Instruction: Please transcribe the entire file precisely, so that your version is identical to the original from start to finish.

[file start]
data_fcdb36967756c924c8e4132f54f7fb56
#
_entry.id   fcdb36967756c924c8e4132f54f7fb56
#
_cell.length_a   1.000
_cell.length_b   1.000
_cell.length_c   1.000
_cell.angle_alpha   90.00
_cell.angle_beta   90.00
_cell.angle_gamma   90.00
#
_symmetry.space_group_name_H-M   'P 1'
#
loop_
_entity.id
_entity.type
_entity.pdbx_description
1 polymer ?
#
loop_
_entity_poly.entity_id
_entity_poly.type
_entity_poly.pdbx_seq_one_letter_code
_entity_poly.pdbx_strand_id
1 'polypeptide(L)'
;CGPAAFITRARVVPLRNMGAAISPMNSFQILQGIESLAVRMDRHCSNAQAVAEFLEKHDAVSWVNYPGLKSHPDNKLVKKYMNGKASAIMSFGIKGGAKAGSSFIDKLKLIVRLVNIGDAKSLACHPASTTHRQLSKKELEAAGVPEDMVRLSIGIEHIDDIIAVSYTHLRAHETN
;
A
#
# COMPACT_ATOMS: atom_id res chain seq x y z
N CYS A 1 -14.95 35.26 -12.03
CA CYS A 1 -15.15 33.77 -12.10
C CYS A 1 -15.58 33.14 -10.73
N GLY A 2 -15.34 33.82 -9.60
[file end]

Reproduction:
data_fcdb36967756c924c8e4132f54f7fb56
#
_entry.id   fcdb36967756c924c8e4132f54f7fb56
#
_cell.length_a   1.000
_cell.length_b   1.000
_cell.length_c   1.000
_cell.angle_alpha   90.00
_cell.angle_beta   90.00
_cell.angle_gamma   90.00
#
_symmetry.space_group_name_H-M   'P 1'
#
loop_
_entity.id
_entity.type
_entity.pdbx_description
1 polymer ?
#
loop_
_entity_poly.entity_id
_entity_poly.type
_entity_poly.pdbx_seq_one_letter_code
_entity_poly.pdbx_strand_id
1 'polypeptide(L)'
;CGPAAFITRARVVPLRNMGAAISPMNSFQILQGIESLAVRMDRHCSNAQAVAEFLEKHDAVSWVNYPGLKSHPDNKLVKKYMNGKASAIMSFGIKGGAKAGSSFIDKLKLIVRLVNIGDAKSLACHPASTTHRQLSKKELEAAGVPEDMVRLSIGIEHIDDIIAVSYTHLRAHETN
;
A
#
# COMPACT_ATOMS: atom_id res chain seq x y z
N CYS A 1 -14.95 35.26 -12.03
CA CYS A 1 -15.15 33.77 -12.10
C CYS A 1 -15.58 33.14 -10.73
N GLY A 2 -15.34 33.82 -9.60